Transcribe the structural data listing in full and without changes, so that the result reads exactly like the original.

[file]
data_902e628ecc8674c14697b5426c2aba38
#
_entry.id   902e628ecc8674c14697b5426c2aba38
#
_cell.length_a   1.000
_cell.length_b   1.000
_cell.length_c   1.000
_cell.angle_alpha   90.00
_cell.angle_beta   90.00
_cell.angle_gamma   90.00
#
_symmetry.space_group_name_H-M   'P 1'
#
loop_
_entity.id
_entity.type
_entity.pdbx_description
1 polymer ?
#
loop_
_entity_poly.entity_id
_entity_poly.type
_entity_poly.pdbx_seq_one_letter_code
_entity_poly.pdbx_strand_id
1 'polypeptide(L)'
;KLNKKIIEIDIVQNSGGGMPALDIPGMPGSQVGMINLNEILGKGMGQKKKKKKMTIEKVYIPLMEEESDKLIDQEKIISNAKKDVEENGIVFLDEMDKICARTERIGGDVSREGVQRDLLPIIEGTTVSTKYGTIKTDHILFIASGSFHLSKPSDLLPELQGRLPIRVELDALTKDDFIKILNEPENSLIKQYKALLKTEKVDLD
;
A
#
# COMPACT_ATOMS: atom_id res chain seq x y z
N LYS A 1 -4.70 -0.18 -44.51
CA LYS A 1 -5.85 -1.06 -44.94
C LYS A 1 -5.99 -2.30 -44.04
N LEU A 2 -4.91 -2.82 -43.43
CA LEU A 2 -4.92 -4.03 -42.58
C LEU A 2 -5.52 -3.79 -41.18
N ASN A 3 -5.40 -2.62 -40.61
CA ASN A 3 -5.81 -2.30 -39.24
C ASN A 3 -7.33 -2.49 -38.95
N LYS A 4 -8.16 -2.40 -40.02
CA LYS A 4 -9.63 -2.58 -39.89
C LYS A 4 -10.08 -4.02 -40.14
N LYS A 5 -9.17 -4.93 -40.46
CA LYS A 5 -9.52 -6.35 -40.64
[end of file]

data_902e628ecc8674c14697b5426c2aba38
#
_entry.id   902e628ecc8674c14697b5426c2aba38
#
_cell.length_a   1.000
_cell.length_b   1.000
_cell.length_c   1.000
_cell.angle_alpha   90.00
_cell.angle_beta   90.00
_cell.angle_gamma   90.00
#
_symmetry.space_group_name_H-M   'P 1'
#
loop_
_entity.id
_entity.type
_entity.pdbx_description
1 polymer ?
#
loop_
_entity_poly.entity_id
_entity_poly.type
_entity_poly.pdbx_seq_one_letter_code
_entity_poly.pdbx_strand_id
1 'polypeptide(L)'
;KLNKKIIEIDIVQNSGGGMPALDIPGMPGSQVGMINLNEILGKGMGQKKKKKKMTIEKVYIPLMEEESDKLIDQEKIISNAKKDVEENGIVFLDEMDKICARTERIGGDVSREGVQRDLLPIIEGTTVSTKYGTIKTDHILFIASGSFHLSKPSDLLPELQGRLPIRVELDALTKDDFIKILNEPENSLIKQYKALLKTEKVDLD
;
A
#
# COMPACT_ATOMS: atom_id res chain seq x y z
N LYS A 1 -4.70 -0.18 -44.51
CA LYS A 1 -5.85 -1.06 -44.94
C LYS A 1 -5.99 -2.30 -44.04
N LEU A 2 -4.91 -2.82 -43.43
CA LEU A 2 -4.92 -4.03 -42.58
C LEU A 2 -5.52 -3.79 -41.18
N ASN A 3 -5.40 -2.62 -40.61
CA ASN A 3 -5.81 -2.30 -39.24
C ASN A 3 -7.33 -2.49 -38.95
N LYS A 4 -8.16 -2.40 -40.02
CA LYS A 4 -9.63 -2.58 -39.89
C LYS A 4 -10.08 -4.02 -40.14
N LYS A 5 -9.17 -4.93 -40.46
CA LYS A 5 -9.52 -6.35 -40.64